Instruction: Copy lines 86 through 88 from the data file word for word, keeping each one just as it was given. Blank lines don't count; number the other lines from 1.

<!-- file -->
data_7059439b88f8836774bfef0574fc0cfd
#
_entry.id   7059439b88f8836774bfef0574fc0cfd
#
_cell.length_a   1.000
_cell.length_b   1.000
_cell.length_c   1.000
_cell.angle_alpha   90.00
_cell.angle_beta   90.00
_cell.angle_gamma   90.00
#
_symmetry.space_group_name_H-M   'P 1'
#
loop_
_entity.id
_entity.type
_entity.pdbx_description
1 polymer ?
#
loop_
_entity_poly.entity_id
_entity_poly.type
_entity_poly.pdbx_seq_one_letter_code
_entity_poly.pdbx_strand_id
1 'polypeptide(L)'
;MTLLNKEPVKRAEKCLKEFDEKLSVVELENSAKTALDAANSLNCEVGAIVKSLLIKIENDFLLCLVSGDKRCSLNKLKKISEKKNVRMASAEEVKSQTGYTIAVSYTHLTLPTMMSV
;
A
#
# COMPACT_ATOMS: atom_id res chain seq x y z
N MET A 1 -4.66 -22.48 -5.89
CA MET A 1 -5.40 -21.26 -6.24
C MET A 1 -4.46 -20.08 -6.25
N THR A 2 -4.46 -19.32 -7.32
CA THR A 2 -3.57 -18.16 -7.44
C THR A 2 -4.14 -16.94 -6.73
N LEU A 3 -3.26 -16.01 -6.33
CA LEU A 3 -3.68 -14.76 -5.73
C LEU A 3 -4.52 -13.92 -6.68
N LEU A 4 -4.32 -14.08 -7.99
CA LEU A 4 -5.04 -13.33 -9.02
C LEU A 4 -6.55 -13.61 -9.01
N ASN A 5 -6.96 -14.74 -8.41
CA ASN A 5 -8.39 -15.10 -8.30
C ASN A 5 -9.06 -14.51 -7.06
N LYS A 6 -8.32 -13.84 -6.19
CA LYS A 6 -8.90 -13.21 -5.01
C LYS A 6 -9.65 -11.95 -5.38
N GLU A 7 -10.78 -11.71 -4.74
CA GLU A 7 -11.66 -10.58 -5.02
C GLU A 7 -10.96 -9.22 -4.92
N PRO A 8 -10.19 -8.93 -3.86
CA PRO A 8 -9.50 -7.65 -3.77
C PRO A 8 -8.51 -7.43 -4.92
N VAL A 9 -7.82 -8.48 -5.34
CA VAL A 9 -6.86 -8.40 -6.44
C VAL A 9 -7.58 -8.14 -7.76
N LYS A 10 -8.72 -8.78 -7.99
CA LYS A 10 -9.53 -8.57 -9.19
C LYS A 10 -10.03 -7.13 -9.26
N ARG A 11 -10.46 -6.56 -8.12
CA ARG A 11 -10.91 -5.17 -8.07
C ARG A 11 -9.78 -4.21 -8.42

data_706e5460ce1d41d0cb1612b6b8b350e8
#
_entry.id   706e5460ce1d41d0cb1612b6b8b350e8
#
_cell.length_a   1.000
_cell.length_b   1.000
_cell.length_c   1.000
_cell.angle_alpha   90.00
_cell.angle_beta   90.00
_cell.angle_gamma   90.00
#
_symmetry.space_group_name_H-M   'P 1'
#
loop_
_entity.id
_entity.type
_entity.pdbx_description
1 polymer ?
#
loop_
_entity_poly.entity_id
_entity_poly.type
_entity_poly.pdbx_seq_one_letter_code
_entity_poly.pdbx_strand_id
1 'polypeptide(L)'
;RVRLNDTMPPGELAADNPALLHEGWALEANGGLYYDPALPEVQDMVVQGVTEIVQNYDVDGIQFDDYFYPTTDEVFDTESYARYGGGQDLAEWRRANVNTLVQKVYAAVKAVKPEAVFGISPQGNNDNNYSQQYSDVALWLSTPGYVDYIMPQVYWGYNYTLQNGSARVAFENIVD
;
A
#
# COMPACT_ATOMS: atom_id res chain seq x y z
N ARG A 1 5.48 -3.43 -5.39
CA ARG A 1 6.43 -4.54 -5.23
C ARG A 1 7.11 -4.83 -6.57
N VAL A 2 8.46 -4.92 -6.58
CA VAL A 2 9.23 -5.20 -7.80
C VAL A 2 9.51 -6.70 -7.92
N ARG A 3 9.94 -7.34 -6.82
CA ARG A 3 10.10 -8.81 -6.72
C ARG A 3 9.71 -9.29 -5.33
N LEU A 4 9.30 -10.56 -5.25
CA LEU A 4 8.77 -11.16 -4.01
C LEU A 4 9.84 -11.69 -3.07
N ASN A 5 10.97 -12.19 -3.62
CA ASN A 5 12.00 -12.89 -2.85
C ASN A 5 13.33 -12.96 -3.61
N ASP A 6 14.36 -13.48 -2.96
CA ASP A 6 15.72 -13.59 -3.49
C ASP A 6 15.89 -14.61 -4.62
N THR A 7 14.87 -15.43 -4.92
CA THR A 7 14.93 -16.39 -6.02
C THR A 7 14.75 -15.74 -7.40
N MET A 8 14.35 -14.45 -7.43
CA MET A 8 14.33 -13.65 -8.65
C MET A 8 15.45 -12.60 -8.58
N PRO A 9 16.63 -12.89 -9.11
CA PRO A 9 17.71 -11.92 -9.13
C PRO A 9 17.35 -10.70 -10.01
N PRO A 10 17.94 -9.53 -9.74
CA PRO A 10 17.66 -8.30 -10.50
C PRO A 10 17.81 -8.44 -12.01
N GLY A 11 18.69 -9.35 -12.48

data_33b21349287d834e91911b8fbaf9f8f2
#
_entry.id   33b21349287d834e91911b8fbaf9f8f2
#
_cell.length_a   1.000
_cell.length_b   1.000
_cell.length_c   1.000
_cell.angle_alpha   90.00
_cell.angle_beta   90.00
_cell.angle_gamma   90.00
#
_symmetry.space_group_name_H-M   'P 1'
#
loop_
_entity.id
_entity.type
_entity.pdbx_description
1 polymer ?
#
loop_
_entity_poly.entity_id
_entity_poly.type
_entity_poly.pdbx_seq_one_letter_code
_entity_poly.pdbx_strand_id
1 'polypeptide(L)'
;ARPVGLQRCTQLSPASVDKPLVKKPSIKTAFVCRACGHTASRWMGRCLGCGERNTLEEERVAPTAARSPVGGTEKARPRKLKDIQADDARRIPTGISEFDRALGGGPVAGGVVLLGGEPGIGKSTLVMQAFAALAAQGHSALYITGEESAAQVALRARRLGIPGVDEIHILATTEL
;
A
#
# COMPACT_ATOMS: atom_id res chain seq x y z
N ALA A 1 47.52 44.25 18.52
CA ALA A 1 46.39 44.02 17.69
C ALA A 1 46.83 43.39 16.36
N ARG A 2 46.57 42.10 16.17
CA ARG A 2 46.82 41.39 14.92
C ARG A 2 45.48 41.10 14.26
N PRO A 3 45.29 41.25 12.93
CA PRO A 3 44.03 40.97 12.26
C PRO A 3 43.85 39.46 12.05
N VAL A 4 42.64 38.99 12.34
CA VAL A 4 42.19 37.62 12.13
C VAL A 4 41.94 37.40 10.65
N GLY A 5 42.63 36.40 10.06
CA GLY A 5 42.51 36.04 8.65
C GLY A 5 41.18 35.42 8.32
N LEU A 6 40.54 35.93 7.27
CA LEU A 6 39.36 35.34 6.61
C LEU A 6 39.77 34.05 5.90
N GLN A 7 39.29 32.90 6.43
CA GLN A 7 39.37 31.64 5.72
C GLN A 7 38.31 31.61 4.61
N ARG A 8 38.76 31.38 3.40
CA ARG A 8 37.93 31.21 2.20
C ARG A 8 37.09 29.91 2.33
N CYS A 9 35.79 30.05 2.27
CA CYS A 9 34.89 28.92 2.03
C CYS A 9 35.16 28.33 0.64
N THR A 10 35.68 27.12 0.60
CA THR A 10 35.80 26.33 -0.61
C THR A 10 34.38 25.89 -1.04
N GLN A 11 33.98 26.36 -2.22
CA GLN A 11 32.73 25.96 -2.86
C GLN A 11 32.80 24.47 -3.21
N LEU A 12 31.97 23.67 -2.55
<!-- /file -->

_entity_poly.pdbx_seq_one_letter_code
_entity_poly.pdbx_strand_id
1 'polypeptide(L)'